Re: Ad-hoc survey of existing Debian git integration tools
On 29 July 2015 at 07:34, Ian Jackson <firstname.lastname@example.org> wrote:
> Felipe Sateler writes ("Re: Ad-hoc survey of existing Debian git integration tools"):
> > On Tue, 21 Jul 2015 18:46:47 +0100, Ian Jackson wrote:
> > > That is, the dgit git tree contains the patches in debian/patches/ but
> > > also contains the implied changes in the main source code. If you add
> > > commits yourself to the dgit git tip, new patches will generated from
> > > your commits.
> > Does that mean that if I fix or refresh a patch then my quilt series will
> > contain the original and the fixup as patches?
> I find this question confusing. I'm not sure of the situation you are
> imagining yourself in.
> dgit is not a patch management tool. It is a way to share (and if
> necessary invent) a canonical git representation for each package. So
> dgit is not a competitor to git-dpm or git-buildpackage.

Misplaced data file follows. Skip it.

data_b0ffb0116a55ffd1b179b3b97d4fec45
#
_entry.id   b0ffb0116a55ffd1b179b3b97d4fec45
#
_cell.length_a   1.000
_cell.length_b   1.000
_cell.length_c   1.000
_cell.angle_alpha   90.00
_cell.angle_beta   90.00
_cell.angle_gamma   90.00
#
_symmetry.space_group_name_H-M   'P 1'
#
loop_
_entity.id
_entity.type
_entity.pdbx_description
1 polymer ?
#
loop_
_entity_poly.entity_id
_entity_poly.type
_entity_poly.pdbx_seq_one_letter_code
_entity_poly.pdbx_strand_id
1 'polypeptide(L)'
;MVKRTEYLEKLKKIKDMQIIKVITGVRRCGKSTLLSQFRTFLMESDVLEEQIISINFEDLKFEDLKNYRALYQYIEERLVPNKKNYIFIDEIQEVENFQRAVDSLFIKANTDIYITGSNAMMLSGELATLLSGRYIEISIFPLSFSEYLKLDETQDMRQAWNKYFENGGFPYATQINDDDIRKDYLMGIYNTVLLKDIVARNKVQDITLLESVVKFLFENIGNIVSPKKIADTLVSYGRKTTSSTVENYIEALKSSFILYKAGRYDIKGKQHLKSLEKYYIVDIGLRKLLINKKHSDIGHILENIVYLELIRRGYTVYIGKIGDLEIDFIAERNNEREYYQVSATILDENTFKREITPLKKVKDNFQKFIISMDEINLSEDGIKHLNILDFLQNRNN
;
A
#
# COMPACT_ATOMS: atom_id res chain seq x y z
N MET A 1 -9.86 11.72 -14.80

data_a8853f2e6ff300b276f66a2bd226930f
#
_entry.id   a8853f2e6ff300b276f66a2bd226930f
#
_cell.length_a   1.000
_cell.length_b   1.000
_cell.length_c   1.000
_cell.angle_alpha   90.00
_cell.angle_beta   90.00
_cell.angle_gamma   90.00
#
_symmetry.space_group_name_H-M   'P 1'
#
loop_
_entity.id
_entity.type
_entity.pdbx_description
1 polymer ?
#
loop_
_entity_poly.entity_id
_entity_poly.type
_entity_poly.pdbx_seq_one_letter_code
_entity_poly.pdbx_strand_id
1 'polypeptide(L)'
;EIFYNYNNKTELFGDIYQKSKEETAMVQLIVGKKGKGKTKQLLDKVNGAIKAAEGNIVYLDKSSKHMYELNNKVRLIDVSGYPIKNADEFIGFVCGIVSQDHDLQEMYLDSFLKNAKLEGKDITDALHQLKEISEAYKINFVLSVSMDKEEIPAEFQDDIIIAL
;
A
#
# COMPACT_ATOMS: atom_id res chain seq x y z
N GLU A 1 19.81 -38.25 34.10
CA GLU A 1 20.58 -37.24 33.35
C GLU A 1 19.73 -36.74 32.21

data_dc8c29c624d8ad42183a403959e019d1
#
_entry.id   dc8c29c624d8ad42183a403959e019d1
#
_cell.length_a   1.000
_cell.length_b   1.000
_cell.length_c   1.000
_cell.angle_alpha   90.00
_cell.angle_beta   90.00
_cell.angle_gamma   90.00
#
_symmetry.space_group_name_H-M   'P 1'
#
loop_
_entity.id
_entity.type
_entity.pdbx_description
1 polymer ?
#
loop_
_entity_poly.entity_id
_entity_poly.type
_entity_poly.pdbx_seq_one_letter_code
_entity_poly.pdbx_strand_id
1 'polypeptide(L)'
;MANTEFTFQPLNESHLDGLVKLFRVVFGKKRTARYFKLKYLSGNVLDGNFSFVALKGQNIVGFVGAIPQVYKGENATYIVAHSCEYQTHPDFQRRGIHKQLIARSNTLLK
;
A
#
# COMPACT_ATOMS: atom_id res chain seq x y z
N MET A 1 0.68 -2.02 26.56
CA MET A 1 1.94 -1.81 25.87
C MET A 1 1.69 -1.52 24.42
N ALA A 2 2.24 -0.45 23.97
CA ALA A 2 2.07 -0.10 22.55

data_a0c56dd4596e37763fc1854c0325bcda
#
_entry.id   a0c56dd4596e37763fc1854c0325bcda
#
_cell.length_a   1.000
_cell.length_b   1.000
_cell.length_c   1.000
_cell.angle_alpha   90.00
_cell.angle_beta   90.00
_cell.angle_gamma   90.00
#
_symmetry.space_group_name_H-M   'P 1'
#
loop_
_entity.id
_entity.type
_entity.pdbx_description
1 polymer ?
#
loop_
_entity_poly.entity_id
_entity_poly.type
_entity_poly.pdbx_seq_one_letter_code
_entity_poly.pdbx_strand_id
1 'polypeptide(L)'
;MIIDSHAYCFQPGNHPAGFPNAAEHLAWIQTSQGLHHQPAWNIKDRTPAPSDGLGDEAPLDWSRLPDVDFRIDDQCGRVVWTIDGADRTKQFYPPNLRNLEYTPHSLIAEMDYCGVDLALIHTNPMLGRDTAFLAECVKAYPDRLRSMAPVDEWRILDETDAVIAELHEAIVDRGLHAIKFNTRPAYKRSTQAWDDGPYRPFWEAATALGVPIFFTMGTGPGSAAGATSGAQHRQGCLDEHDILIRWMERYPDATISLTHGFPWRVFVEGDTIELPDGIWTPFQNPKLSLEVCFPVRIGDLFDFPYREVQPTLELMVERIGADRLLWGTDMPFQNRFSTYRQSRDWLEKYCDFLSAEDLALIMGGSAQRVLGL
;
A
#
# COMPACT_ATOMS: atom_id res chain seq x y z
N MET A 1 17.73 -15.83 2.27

> If you are the maintainer, and like to use git with `3.0 (quilt)',
> then you may use whatever git-foo tool you like to manage the patch
> stack - provided it can generate a `patches-applied packaging branch'.
> dgit does not make the interaction between `3.0 (quilt)' and git any
> easier or harder: you should just use existing tools.
> If you are an NMUer or a downstream using dgit, you should usually
> make plain git commits (with no changes to the patch stack). dgit
> will generate a separate patch for each of your commits. You should
> leave rebasing/squashing/refreshing to the maintainer. This rule is
> necessary because if two developers both rebase/squash/refresh in
> parallel, it is difficult to merge their work.
OK, so for a regular maintainer using quilt and git-buildpackage, the
only change to integrate dgit into the workflow is to replace `gbp
buildpackage && dput` with `dgit git-build && dgit push`?